The number one determinant of job satisfaction is the
This relationship can catapult your career, but it can also sabotage it. The relationship between you and your manager and your stress level is staggering. In fact, a bad relationship with your boss can increase your risk of heart attack by up to 60%.
According to Inc. Magazine, three out of every four employees report that their boss is the worst and most stressful part of their job. And sixty-five percent of employees would rather have a new boss than a pay raise.
In my twenty years of leadership development and communication consulting, I have had the unique opportunity to work with both staff and management. It’s fascinating to hear two sides of the same coin. Most people don’t intentionally communicate poorly, so it’s safe to assume that most people believe they are doing or saying the right thing.
Unfortunately, this can make communicating a challenge. The stakes are high with your manager because if you’re not able to communicate effectively, you are more likely to be unhappy at work. Your health and work satisfaction are strongly dependent on your ability to manage your relationship with your manager. Doing so effectively boils down to two words: Managing Up.
What is Managing Up?
According to Harvard Business Review, it is the act of consciously working to obtain the best possible results for you, your boss, and the organization. It means going above and beyond, doing what you can to make your boss’s job easier, managing expectations, teaching your boss how to manage you, and influencing your boss’s peers and other key stakeholders.
If you want to maximize your time, your health, and your career, start by using these 3 steps to manage up:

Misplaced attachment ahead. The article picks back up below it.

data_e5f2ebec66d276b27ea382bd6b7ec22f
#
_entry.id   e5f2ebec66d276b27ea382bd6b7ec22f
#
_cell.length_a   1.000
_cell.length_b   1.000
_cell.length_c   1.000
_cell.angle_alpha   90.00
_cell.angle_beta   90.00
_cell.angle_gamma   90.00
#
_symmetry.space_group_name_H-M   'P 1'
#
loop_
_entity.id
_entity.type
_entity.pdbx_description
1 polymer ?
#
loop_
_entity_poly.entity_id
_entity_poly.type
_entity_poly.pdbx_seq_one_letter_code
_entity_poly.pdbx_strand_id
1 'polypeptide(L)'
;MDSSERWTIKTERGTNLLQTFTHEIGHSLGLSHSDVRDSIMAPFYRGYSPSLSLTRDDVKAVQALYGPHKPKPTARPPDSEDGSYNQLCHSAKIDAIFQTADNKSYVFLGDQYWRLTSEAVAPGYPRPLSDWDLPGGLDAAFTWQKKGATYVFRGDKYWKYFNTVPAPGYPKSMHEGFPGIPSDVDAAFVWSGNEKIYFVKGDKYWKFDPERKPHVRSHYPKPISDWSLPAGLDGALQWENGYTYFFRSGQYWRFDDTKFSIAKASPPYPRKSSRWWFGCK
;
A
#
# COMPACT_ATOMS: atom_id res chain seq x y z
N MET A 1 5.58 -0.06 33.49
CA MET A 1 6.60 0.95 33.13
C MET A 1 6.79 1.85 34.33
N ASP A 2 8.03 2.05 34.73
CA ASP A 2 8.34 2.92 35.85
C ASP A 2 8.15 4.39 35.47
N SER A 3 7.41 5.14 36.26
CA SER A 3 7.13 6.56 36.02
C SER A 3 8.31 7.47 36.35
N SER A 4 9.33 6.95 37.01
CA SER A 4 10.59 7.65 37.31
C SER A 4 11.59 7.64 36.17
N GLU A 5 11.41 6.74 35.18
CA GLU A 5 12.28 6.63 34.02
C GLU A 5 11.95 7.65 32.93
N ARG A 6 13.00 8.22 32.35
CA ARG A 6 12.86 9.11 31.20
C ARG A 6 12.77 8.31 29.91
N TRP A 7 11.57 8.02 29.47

1. Be Influential
To influence someone, you have to know and understand them. Take time to learn your manager’s pressures, priorities, decision making style, career goals, personality, work style, communication approach, strengths, weaknesses and more. Then, adjust your style accordingly. This goes a long way in building the relationship.
2. Expectation Setting = Success
Your goal should be to gain alignment. Drive conversations to clarify expectations and to ensure you and your manager are on the same page. Here are a few questions that can help:
- Are you in agreement on short, medium and long-term goals? Do you know your priorities?
- Do you have a shared definition of success for outcomes and deliverables? Is there a clear vision?
- How will progress will be measured?
- What barriers or challenges exist? How will you address them when they arise?
3. Own Your Career
While it would be great if all managers were phenomenal leaders, we know that is simply not the case. Don’t wait for your manager to coach you, provide motivation, and drive your career forward. No one cares more about your career than you do. Take the initiative to find a mentor or seek coaching in other places. It is up to you to manage your own morale and career!
Let’s face it, bad bosses are everywhere, and it can take a toll on your mental and physical health. Most people don’t wake up and look forward to being a poor manager or employee. Assume your manager has the best intent. Learn his/her style, clarify expectations, and put yourself in the driver seat of your career. You’ll be a whole lot happier…and healthier.